• Use the laser to cut subgrade against the existing paving. Set the cross slope across the blade to insure you leave base rock to cut.
• Here is where you need to make a decision. You can take shots along the new subgrade and go to the office and warp them into the model of the rest of the parking lot or...
• Switch to 3D and grade a blade or two width from the saw cut line. The distance depends on the elevation and slope differences in these areas. When you have the base at the saw cut and the base in the lot close to the saw cut, you can blend them by hand.
• It makes good sense at this time to have a grade checker with GPS on site to verify the slopes to the saw cut and verify drainage.

In any rehabilitation job, there will be utilities to move and add to the project. As with the grading and paving file, there are things you can do to make sure the utility work goes smoothly. There is no real need to talk about utilities in the middle of a replacement area. I would like to address the new run of pipe across an existing street. Never easy to do and seldom looks as good as we want. Figure 5 shows a new storm drain that needs to be added to a job. The road was reworked down station and this area now needs a drain.
• The best way to verify the conditions is to pothole along the route and find all the surprises first. This crossing is an old street at a major university; there were a lot of sub-surface utilities that needed to be protected.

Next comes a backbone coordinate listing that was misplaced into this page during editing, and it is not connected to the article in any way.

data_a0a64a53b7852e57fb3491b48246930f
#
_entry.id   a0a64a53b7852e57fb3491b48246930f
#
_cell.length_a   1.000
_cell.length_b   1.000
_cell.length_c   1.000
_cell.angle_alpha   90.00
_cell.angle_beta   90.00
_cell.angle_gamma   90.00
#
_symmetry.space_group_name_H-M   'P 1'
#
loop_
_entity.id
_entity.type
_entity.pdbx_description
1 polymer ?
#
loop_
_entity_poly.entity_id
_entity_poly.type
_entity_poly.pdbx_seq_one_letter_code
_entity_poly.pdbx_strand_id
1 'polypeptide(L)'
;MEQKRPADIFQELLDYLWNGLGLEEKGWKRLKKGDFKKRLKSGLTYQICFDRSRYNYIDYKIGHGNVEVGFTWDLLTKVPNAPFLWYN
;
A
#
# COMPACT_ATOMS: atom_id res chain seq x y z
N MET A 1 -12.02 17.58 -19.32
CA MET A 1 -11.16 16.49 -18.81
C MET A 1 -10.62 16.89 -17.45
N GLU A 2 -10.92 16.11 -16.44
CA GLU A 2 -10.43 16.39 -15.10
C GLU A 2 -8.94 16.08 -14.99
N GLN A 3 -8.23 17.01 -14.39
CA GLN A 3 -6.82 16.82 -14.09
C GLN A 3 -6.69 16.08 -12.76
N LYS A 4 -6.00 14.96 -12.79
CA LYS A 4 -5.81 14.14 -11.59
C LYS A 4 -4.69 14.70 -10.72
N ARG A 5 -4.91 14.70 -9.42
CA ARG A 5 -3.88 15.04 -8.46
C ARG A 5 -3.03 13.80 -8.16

• With the information of what crossings had to be dealt with the job was split in half down the centerline of the street. The affected utilities were present at their portion of the work, reducing the circus only to the players involved.
• The pre-cast manhole needed to be changed to suit conditions on site. Much easier to find before commencing work.
• The information acquired by the contractor is shared with the engineer and surveyor in order to streamline work progress.

Other advantages
To this point I have discussed the details of the aspects that make up a rehabilitation project. To tie things up in a neat package, let's look at what advantages technology gives you;
• The whole picture. You can look at what the current conditions are and how they will look when done. This can help with everything from phasing to where to place the trees for replanting.
• Before you begin work you are able to identify and intelligently talk about problem areas before starting work.
• Precision surfaces lead to detailed quantities and verification that removals and replacements are within specification.
• Safety. Rehabilitation sites are busy with people other than you, that is why they are expanding. Looking at a map of the site and coordinating traffic patterns in the office will go a long way to a smooth running job.

Marco Cecala is the owner of Take-off Professionals in Arizona and is a nationallyknown expert and teacher of CAD, automated surveying and machine guidance.

A 1.090Mb PDF of this article as it appeared in the magazine—complete with images—is available by clicking HERE